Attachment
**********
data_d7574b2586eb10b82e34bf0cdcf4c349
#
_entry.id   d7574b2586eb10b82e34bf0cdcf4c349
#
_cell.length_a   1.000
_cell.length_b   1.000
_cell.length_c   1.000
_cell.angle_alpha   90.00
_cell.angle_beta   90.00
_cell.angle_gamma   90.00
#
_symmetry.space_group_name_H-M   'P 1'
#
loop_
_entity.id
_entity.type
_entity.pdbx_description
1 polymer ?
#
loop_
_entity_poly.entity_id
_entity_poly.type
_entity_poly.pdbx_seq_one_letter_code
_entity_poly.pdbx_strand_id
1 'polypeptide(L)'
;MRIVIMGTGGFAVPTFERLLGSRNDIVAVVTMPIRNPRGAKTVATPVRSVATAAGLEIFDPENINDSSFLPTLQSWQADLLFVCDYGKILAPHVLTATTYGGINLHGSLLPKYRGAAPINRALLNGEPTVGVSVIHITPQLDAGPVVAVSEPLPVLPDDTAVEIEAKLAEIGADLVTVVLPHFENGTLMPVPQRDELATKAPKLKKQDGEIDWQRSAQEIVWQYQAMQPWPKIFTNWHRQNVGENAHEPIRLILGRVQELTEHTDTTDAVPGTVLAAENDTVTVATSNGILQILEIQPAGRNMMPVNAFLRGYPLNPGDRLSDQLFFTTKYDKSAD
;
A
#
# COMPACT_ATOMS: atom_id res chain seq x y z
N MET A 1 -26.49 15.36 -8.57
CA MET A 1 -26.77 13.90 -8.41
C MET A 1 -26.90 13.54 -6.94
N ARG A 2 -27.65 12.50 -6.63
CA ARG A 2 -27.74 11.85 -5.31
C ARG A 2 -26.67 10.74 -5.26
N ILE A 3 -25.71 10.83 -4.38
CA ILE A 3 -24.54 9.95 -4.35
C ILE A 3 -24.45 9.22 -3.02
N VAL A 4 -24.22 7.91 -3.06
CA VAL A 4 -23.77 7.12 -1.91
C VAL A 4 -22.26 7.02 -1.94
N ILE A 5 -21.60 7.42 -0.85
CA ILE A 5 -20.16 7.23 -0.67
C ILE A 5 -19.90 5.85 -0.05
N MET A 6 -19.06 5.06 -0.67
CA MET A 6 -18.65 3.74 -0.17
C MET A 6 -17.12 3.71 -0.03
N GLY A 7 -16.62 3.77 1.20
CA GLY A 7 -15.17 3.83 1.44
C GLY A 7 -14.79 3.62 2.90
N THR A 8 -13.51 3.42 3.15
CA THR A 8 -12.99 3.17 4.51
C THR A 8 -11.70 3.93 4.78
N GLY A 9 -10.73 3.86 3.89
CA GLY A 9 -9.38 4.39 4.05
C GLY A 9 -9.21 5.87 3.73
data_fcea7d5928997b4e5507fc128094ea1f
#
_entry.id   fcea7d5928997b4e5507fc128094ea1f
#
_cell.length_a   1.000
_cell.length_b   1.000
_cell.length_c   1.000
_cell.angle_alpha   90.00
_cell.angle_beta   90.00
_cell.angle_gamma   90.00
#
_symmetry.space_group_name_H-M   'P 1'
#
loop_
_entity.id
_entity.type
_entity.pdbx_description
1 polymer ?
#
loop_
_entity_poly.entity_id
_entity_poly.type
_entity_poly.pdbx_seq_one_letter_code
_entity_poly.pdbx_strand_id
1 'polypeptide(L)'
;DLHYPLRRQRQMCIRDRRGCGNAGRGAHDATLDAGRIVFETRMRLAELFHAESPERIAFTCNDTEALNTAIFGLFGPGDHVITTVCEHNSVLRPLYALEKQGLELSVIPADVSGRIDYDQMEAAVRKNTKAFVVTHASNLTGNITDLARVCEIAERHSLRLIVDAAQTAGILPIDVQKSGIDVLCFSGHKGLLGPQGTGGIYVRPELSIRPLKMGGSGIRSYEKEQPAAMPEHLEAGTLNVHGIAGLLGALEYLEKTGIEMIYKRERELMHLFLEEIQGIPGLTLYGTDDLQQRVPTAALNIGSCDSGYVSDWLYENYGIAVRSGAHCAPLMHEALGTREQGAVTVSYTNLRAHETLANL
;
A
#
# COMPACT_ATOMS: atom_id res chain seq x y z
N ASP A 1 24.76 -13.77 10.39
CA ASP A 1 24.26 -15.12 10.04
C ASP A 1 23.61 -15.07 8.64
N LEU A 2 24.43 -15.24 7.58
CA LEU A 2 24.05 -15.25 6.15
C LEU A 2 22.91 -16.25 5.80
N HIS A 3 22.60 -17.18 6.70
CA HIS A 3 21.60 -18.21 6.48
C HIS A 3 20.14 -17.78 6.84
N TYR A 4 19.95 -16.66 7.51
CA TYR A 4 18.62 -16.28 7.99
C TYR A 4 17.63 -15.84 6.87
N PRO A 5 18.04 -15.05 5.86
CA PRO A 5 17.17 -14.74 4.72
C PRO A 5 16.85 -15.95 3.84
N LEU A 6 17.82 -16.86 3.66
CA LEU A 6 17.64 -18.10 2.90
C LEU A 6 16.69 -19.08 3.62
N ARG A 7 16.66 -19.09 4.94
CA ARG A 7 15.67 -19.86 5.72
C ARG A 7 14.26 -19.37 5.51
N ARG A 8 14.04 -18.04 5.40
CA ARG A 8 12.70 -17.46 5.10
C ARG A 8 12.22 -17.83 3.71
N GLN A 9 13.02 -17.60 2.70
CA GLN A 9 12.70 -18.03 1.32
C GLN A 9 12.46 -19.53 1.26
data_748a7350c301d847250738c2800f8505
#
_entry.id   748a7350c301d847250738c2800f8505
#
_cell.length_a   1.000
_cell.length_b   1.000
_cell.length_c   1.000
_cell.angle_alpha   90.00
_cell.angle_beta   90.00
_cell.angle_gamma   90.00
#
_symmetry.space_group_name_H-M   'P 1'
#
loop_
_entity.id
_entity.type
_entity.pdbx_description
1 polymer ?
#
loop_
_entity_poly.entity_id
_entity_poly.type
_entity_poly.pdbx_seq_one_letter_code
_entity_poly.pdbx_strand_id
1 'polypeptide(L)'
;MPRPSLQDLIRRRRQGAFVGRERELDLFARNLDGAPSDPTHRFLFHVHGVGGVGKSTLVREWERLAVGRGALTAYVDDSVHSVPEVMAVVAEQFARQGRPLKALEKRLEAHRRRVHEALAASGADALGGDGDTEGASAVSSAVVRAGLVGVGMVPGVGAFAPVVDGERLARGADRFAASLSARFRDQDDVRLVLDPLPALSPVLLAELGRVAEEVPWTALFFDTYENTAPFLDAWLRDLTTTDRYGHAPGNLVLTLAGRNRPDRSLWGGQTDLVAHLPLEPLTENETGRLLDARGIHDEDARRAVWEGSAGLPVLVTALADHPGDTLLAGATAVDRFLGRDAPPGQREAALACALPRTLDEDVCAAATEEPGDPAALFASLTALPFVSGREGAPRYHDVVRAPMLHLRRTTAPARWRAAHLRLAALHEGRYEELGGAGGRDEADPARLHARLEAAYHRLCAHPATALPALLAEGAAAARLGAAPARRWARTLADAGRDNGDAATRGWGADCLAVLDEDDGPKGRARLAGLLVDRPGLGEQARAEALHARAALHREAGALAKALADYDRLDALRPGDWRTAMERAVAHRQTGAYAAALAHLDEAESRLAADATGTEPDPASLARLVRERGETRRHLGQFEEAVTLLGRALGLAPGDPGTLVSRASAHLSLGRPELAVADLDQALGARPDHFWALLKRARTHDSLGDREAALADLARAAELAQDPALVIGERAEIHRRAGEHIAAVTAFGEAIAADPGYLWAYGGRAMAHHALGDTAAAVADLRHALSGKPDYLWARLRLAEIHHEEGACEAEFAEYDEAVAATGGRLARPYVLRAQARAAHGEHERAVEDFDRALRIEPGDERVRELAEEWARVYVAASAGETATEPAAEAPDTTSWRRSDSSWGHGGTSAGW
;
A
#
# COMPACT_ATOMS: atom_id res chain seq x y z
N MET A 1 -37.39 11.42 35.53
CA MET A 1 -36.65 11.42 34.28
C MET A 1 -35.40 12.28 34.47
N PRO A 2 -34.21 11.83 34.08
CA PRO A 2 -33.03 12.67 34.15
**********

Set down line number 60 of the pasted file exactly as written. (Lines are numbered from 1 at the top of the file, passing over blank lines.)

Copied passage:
_entry.id   fcea7d5928997b4e5507fc128094ea1f